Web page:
When discussing public utility, the situation becomes more nuanced, yet numerous broader-scale needs still persist. For instance, certain environments or languages, overlooked by technological progress, suffer from severely limited font options, if any. I view my work as serving the public good when it helps such communities in their work or communication. However, original creation isn't always imperative; there are enough existing open-source fonts nowadays to meet specific needs by bringing small adjustments to them. Nonetheless, starting from scratch is often necessary to maintain overall coherence.
Is it possible to truly create something new in type design?
It clearly depends on how one defines “new”. However, what sets type design apart is its reliance on a highly limited and codified framework. Therefore, the singularity of a design lies in its details. I believe instances of plagiarism are rare in this field because the myriad choices made by designers for each character are deeply personal, influenced by their background, sensitivity, and individual journey, making replication impossible. Like human faces, typefaces share the same common elements, yet each carries its own distinct identity.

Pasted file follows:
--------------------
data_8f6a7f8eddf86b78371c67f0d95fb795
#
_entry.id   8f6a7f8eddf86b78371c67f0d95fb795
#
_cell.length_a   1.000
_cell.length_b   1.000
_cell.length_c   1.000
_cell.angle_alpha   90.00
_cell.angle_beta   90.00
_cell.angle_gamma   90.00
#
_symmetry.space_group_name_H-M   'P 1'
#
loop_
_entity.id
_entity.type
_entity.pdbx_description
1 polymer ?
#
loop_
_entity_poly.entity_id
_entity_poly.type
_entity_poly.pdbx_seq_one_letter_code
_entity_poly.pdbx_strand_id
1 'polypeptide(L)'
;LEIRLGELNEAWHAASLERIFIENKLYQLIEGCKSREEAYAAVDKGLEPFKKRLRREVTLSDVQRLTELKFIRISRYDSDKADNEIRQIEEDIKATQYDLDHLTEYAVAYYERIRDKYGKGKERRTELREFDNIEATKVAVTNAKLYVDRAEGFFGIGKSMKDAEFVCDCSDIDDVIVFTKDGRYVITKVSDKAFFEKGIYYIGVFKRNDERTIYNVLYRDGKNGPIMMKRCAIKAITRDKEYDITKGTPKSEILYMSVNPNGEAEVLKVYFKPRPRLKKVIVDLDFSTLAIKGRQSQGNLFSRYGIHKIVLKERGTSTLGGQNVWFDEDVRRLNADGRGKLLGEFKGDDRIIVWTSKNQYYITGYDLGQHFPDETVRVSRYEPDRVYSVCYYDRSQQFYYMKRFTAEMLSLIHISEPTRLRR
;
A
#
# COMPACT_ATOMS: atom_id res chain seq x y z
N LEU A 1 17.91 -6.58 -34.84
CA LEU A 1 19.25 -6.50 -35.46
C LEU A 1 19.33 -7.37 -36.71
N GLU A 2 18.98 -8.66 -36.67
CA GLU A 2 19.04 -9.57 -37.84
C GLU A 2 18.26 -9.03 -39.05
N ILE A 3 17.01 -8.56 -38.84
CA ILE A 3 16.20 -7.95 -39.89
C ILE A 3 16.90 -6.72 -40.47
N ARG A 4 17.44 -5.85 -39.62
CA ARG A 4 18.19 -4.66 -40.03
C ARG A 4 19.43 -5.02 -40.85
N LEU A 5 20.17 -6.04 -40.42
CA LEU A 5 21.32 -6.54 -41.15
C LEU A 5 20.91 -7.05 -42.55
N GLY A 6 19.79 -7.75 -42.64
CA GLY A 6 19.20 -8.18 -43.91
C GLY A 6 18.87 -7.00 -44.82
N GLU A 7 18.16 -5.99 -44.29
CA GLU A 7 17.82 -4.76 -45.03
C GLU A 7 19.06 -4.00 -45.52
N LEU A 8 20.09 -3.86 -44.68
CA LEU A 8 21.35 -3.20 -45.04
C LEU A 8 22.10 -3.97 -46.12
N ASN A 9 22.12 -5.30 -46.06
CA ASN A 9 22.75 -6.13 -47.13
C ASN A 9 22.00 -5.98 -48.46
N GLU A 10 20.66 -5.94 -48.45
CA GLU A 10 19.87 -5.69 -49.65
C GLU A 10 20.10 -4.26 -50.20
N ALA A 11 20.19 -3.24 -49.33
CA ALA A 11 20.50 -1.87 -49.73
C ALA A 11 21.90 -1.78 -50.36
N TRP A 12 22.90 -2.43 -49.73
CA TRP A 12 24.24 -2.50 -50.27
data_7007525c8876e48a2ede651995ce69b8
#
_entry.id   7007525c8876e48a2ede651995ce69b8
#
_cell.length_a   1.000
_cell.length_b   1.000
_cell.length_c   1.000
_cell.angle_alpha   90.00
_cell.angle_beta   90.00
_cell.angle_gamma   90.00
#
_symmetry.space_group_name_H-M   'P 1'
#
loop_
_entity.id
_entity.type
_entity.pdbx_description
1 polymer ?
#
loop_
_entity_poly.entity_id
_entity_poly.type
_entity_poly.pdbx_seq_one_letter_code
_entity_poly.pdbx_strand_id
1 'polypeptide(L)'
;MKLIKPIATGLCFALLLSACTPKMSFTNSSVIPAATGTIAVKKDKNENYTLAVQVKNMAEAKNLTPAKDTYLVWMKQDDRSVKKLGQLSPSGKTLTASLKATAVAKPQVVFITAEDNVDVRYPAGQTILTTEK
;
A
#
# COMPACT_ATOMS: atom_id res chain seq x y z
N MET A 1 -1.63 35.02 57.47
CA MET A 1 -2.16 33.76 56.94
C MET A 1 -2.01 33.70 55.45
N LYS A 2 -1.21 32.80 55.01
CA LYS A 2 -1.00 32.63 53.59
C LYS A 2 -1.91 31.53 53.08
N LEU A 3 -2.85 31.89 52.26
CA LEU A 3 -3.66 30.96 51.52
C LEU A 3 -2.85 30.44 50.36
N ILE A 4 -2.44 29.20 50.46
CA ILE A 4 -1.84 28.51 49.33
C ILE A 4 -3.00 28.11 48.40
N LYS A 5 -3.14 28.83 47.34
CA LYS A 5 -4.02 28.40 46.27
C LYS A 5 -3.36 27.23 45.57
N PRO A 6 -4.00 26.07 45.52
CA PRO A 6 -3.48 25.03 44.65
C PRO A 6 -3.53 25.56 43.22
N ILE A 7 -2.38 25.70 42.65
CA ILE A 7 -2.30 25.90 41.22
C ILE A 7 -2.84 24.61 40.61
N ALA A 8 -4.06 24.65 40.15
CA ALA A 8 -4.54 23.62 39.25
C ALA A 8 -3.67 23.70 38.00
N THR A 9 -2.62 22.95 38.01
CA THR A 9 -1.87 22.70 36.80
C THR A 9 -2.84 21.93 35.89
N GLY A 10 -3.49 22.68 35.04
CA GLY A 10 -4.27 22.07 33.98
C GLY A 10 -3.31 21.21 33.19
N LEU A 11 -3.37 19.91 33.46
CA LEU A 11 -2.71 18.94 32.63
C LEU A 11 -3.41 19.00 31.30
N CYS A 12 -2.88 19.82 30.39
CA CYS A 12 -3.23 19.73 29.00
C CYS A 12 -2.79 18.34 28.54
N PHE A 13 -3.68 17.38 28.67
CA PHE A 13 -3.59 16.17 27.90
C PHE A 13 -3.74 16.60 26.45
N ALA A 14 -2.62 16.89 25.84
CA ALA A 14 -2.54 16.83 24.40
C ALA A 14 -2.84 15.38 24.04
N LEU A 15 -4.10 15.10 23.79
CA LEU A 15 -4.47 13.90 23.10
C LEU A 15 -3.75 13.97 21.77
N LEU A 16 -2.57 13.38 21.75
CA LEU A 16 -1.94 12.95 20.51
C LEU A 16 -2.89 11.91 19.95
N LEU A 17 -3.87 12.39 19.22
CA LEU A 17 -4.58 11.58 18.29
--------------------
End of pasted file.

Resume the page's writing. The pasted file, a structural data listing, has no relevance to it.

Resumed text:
How do you start a new typeface? Do you have a specific creative process?
While I decide on the overall structure through sketching, I quickly transition to working with bézier curves on the computer, where I am more proficient.
Otherwise, I adhere to a traditional method: I explore existing specimens or common shapes (not limited to typography) relevant to my project (to emulate or differentiate from). I research documentation, more or less thoroughly, to inform my approach and shape choices. Subsequently, I establish objectives or concepts to guide more radical decisions. If the resulting design doesn’t meet my expectations, I revisit the initial concept.
For self-initiated projects, I am slower in decision-making because of the abundance of possibilities. I go through a phase with many (really many) stylistic sets before making a choice.